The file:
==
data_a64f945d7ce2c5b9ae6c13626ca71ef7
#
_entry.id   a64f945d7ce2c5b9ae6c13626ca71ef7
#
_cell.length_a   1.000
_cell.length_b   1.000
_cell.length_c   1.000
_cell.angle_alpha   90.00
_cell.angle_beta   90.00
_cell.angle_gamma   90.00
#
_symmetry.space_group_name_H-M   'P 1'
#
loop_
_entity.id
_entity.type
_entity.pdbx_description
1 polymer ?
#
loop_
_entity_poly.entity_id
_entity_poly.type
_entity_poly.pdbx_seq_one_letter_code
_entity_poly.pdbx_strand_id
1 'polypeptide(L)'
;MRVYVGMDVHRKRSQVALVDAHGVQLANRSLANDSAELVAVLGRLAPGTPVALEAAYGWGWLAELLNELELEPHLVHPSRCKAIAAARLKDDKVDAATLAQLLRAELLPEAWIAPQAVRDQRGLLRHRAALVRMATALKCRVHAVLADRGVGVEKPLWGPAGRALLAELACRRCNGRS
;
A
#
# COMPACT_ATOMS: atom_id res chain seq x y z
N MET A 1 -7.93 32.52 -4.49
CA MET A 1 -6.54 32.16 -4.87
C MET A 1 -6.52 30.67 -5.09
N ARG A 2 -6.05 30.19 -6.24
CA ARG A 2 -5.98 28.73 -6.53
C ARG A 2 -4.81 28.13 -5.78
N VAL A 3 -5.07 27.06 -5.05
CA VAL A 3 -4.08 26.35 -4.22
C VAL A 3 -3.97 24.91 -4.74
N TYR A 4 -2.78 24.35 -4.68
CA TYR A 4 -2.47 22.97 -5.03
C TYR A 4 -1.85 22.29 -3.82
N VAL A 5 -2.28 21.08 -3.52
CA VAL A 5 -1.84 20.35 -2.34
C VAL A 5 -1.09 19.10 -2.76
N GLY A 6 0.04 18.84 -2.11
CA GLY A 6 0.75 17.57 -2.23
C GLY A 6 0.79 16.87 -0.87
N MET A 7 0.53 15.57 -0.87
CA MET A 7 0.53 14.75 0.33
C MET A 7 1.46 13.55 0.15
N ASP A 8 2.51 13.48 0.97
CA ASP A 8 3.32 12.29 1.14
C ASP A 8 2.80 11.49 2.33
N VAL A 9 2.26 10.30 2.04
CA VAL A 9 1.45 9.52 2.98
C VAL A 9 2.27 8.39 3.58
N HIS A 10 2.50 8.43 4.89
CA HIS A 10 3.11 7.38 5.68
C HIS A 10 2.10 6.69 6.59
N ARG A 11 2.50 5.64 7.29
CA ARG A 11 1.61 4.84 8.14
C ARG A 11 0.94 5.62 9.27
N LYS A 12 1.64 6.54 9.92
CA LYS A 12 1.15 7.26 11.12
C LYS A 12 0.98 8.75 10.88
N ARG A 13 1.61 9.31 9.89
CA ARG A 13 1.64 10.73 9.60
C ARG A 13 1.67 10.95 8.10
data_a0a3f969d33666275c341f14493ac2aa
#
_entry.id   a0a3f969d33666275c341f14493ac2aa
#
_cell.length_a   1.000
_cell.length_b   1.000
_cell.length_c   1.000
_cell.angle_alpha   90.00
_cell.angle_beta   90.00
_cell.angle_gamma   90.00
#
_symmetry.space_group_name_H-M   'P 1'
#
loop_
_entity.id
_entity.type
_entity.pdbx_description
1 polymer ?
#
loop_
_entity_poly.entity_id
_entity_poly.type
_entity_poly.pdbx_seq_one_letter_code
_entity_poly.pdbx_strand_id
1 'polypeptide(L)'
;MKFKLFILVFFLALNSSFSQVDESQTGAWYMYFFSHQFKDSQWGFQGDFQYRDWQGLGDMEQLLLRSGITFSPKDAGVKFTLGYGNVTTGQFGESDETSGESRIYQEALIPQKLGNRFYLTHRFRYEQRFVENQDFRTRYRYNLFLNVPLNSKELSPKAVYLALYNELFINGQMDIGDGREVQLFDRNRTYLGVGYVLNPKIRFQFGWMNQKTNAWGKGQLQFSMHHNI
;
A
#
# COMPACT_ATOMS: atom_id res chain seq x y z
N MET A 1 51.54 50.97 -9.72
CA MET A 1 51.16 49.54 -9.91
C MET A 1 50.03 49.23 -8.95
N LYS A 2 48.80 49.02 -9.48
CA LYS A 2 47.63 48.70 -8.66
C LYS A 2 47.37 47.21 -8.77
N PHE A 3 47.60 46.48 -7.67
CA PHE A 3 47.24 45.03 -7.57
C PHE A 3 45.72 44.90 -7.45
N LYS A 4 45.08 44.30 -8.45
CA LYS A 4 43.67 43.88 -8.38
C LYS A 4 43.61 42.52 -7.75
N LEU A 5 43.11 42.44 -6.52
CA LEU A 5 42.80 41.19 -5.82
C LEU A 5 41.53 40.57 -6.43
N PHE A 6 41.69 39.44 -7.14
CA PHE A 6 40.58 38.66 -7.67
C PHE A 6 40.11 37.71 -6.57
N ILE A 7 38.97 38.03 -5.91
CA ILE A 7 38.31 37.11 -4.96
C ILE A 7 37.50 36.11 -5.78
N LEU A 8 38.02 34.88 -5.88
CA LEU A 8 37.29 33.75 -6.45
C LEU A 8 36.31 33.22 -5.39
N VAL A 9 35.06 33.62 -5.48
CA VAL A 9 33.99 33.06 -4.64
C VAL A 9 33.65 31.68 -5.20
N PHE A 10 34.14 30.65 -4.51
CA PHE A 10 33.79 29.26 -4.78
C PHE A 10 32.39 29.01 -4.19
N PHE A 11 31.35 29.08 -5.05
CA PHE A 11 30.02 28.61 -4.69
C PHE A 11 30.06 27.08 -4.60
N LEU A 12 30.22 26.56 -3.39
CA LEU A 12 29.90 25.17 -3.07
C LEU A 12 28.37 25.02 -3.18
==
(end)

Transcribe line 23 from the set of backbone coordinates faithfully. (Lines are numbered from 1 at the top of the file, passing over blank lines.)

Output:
_entity_poly.pdbx_seq_one_letter_code